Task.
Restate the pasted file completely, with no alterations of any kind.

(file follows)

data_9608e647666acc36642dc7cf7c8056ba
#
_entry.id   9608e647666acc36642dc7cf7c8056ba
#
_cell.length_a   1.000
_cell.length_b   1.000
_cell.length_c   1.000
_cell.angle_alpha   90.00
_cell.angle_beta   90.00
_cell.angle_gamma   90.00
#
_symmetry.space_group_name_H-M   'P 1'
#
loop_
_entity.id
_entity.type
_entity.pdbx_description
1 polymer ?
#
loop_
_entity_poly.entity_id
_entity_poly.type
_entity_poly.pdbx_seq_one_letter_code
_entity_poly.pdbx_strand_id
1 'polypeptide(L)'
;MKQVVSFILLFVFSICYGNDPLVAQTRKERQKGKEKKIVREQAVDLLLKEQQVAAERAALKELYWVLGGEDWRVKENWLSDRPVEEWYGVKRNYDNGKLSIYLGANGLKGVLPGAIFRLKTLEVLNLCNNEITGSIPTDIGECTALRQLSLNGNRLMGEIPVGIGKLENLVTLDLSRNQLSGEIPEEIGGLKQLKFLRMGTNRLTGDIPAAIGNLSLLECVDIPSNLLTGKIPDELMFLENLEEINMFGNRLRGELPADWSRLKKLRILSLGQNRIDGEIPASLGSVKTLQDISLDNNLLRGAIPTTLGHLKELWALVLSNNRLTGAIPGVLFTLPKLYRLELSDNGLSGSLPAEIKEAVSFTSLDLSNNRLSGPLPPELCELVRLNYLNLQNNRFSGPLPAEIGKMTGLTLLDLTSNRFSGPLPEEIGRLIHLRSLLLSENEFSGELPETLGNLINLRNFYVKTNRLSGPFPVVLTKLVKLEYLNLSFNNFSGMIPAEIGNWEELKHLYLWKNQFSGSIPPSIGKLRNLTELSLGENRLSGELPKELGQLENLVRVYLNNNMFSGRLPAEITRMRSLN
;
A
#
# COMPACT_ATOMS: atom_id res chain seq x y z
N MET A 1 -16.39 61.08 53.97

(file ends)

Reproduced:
data_9608e647666acc36642dc7cf7c8056ba
#
_entry.id   9608e647666acc36642dc7cf7c8056ba
#
_cell.length_a   1.000
_cell.length_b   1.000
_cell.length_c   1.000
_cell.angle_alpha   90.00
_cell.angle_beta   90.00
_cell.angle_gamma   90.00
#
_symmetry.space_group_name_H-M   'P 1'
#
loop_
_entity.id
_entity.type
_entity.pdbx_description
1 polymer ?
#
loop_
_entity_poly.entity_id
_entity_poly.type
_entity_poly.pdbx_seq_one_letter_code
_entity_poly.pdbx_strand_id
1 'polypeptide(L)'
;MKQVVSFILLFVFSICYGNDPLVAQTRKERQKGKEKKIVREQAVDLLLKEQQVAAERAALKELYWVLGGEDWRVKENWLSDRPVEEWYGVKRNYDNGKLSIYLGANGLKGVLPGAIFRLKTLEVLNLCNNEITGSIPTDIGECTALRQLSLNGNRLMGEIPVGIGKLENLVTLDLSRNQLSGEIPEEIGGLKQLKFLRMGTNRLTGDIPAAIGNLSLLECVDIPSNLLTGKIPDELMFLENLEEINMFGNRLRGELPADWSRLKKLRILSLGQNRIDGEIPASLGSVKTLQDISLDNNLLRGAIPTTLGHLKELWALVLSNNRLTGAIPGVLFTLPKLYRLELSDNGLSGSLPAEIKEAVSFTSLDLSNNRLSGPLPPELCELVRLNYLNLQNNRFSGPLPAEIGKMTGLTLLDLTSNRFSGPLPEEIGRLIHLRSLLLSENEFSGELPETLGNLINLRNFYVKTNRLSGPFPVVLTKLVKLEYLNLSFNNFSGMIPAEIGNWEELKHLYLWKNQFSGSIPPSIGKLRNLTELSLGENRLSGELPKELGQLENLVRVYLNNNMFSGRLPAEITRMRSLN
;
A
#
# COMPACT_ATOMS: atom_id res chain seq x y z
N MET A 1 -16.39 61.08 53.97